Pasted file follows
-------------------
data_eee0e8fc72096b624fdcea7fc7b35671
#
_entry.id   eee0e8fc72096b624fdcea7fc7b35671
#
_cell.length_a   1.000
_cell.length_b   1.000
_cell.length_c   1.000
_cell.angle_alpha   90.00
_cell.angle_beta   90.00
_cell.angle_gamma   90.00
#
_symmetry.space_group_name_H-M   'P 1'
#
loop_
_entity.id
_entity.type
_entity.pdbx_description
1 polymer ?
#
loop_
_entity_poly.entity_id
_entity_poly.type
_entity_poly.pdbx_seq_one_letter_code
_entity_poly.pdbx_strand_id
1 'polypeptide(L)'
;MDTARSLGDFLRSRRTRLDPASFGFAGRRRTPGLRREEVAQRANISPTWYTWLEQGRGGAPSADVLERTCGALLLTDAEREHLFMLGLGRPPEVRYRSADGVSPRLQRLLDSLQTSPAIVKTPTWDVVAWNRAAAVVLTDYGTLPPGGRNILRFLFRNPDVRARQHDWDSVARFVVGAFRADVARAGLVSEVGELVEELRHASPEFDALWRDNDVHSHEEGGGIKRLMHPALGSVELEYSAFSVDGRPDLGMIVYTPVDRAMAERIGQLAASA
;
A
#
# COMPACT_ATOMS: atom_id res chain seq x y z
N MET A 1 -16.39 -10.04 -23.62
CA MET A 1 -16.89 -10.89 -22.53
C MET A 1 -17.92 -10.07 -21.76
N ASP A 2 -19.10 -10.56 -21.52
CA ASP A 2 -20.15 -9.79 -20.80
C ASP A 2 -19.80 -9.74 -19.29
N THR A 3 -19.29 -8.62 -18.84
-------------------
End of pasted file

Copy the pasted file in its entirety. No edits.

data_eee0e8fc72096b624fdcea7fc7b35671
#
_entry.id   eee0e8fc72096b624fdcea7fc7b35671
#
_cell.length_a   1.000
_cell.length_b   1.000
_cell.length_c   1.000
_cell.angle_alpha   90.00
_cell.angle_beta   90.00
_cell.angle_gamma   90.00
#
_symmetry.space_group_name_H-M   'P 1'
#
loop_
_entity.id
_entity.type
_entity.pdbx_description
1 polymer ?
#
loop_
_entity_poly.entity_id
_entity_poly.type
_entity_poly.pdbx_seq_one_letter_code
_entity_poly.pdbx_strand_id
1 'polypeptide(L)'
;MDTARSLGDFLRSRRTRLDPASFGFAGRRRTPGLRREEVAQRANISPTWYTWLEQGRGGAPSADVLERTCGALLLTDAEREHLFMLGLGRPPEVRYRSADGVSPRLQRLLDSLQTSPAIVKTPTWDVVAWNRAAAVVLTDYGTLPPGGRNILRFLFRNPDVRARQHDWDSVARFVVGAFRADVARAGLVSEVGELVEELRHASPEFDALWRDNDVHSHEEGGGIKRLMHPALGSVELEYSAFSVDGRPDLGMIVYTPVDRAMAERIGQLAASA
;
A
#
# COMPACT_ATOMS: atom_id res chain seq x y z
N MET A 1 -16.39 -10.04 -23.62
CA MET A 1 -16.89 -10.89 -22.53
C MET A 1 -17.92 -10.07 -21.76
N ASP A 2 -19.10 -10.56 -21.52
CA ASP A 2 -20.15 -9.79 -20.80
C ASP A 2 -19.80 -9.74 -19.29
N THR A 3 -19.29 -8.62 -18.84